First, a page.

Show Don’t Tell: A Symposium with The Fellowship for Utopian Practice
Presented by Culture Push
10 Years of Practicing Utopia:
Panel Discussion with Olaronke Akinmowo, Chloë Bass,
and Alicia Grullón, Moderated by Sarah Dahnke
Monday, April 29, 2019
6 to 8pm
On Monday, April 29, Show Don’t Tell will feature a celebration of Culture Push’s tenth anniversary of Practicing Utopia, featuring a conversation among alumni of the Fellowship for Utopian Practice including Olaronke Akinmowo (2014), Chloë Bass (2013), and Alicia Grullón (2013). Moderated by Sarah Dahnke of Dances for Solidarity (2015), the participants will reflect on how they have since expanded on the ideas they explored during their Fellowship: Bass through an ongoing investigation of scales of intimacy; Grullón through diverse work with environmental justice in the Bronx; and Akinmowo through her Free Black Women’s Library. Together, they will discuss how the Fellowship has impacted their respective practices.
OlaRonke Akinmowo (Panelist) is an interdisciplinary artist, Black Feminist Scholar, set decorator, mother, and world traveling witch from Brooklyn, New York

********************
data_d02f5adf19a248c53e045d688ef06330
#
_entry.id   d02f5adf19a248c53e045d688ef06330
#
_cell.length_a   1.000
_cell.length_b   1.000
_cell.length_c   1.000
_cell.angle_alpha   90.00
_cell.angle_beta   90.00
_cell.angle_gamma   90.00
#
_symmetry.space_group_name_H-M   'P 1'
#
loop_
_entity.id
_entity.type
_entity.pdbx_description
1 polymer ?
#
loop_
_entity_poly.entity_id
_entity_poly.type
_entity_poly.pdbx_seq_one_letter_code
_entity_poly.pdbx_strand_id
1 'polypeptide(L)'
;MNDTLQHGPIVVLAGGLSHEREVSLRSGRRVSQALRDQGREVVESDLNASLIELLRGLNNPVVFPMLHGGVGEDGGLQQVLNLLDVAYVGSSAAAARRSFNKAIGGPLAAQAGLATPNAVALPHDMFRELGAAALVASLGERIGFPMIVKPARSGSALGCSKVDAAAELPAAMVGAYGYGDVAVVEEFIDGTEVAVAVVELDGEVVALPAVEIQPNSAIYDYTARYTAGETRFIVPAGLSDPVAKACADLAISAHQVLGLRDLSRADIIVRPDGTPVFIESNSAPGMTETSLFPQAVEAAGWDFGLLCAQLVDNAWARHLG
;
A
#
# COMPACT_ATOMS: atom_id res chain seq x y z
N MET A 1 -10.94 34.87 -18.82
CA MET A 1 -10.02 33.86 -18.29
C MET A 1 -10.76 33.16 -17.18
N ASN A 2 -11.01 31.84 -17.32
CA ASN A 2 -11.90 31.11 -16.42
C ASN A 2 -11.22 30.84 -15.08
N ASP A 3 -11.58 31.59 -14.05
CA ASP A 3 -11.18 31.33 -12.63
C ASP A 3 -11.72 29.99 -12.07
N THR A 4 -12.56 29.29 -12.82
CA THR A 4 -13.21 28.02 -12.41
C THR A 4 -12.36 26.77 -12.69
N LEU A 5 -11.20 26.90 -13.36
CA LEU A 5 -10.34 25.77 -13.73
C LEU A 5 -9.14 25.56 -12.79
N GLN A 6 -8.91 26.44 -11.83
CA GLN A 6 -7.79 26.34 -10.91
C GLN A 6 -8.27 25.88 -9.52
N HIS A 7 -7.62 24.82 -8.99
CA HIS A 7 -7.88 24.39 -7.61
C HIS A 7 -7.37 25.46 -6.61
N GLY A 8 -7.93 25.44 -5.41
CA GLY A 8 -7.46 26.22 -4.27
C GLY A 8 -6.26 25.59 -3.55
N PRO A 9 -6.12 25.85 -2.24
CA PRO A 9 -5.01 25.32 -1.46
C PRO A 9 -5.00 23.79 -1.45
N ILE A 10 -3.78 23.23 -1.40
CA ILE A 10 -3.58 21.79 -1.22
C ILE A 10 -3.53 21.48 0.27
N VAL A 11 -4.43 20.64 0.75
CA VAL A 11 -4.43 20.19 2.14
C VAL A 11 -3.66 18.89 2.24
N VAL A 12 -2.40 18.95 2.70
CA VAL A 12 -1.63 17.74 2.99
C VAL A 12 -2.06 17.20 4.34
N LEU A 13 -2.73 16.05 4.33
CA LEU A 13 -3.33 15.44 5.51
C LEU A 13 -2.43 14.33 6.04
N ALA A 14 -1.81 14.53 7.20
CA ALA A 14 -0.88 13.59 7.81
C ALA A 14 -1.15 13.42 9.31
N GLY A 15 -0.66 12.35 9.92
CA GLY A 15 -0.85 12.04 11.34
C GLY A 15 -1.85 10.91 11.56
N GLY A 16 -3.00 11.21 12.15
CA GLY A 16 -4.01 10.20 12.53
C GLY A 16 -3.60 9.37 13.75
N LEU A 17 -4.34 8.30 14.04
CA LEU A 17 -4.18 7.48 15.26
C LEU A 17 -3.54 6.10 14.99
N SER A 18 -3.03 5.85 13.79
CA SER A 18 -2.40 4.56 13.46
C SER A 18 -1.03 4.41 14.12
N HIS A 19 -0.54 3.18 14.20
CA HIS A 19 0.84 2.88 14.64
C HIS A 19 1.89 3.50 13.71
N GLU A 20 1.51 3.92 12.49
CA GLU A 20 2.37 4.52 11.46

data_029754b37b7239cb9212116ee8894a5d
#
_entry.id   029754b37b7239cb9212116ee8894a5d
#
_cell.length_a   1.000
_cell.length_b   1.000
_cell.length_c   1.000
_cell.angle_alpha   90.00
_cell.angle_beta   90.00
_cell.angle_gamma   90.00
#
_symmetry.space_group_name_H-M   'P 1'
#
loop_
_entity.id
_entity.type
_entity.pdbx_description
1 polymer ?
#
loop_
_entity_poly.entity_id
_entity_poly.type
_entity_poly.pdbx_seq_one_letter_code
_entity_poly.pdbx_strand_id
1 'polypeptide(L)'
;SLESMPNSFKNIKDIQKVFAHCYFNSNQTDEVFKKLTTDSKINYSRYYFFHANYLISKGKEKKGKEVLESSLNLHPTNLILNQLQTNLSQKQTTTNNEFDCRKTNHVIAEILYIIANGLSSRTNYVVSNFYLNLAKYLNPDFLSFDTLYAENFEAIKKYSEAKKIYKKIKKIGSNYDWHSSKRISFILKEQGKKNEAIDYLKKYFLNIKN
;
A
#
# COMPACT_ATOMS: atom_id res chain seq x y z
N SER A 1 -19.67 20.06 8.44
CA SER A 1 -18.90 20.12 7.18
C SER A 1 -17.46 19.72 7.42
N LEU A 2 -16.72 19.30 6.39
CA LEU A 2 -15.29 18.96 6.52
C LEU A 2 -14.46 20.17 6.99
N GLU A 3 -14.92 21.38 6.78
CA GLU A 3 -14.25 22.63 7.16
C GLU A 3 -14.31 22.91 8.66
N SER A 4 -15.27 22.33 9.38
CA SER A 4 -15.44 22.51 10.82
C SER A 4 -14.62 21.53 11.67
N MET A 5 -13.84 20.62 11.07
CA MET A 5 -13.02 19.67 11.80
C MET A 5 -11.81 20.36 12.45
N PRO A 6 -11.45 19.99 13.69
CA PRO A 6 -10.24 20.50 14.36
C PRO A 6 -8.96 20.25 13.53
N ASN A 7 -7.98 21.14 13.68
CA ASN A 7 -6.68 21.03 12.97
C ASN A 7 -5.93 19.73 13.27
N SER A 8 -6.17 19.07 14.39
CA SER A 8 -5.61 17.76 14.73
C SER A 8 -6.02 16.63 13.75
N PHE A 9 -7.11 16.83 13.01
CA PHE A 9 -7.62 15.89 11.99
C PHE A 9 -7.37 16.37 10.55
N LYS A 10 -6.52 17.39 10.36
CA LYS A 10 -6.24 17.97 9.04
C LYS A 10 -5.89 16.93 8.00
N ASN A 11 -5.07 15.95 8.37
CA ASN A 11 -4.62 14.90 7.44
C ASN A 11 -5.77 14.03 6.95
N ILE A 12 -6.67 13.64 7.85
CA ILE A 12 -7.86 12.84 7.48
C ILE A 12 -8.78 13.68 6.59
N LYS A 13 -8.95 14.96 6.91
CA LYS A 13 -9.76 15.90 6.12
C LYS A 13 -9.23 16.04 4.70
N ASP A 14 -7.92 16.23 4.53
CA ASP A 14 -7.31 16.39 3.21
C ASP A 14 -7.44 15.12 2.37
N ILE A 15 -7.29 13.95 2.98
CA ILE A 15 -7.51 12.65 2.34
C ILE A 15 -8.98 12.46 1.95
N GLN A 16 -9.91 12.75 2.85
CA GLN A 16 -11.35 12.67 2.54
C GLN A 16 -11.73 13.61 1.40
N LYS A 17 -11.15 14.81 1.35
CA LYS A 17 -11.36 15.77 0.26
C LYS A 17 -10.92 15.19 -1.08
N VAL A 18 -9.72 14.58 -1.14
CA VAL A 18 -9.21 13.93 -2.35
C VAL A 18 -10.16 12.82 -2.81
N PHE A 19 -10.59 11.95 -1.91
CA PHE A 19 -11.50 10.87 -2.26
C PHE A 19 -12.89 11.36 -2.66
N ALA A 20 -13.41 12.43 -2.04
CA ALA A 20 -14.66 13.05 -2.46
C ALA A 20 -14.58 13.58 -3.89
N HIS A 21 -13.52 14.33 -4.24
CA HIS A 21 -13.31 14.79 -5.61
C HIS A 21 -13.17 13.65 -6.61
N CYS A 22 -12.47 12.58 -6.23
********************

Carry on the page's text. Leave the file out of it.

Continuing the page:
Chloë Bass (Panelist) is a multiform conceptual artist working in performance, situation, conversation, publication, and installation. Her work uses daily life as a site of deep research to address scales of intimacy: where patterns hold and break as group sizes expand. She began her work with a focus on the individual (The Bureau of Self-Recognition, 2011 – 2013), has recently concluded a study of pairs (The Book of Everyday Instruction, 2015 – 2017), and will continue to scale up gradually until she’s working at the scale of the metropolis. Chloë has held numerous fellowships and residencies; 2018’s included a residency at Denniston Hill, the Recess Analog Artist-in-Residence, and a BRIC Media Arts Fellowship. She is a 2019 Art Matters Grantee. Her projects have appeared nationally and internationally, including recent exhibits at the Knockdown Center, the Kitchen, the Brooklyn Museum, CUE Art Foundation, Elizabeth Foundation for the Arts Project Space, The Southeastern Center for Contemporary Art, the James Gallery, and elsewhere. Reviews, mentions of, and interviews about her work have appeared in Artforum, The New York Times, Hyperallergic, The Brooklyn Rail, BOMB, Temporary Art Review, and Artnews among others. Her monograph was published by The Operating System in December 2018; she also has a chapbook, #sky #nofilter, forthcoming from DoubleCross Press. Her short-form writing has been published on Hyperallergic, Arts.Black, and the Walker Reader. She is an Assistant Professor of Art at Queens College, CUNY, where she co-runs Social Practice Queens with Gregory Sholette.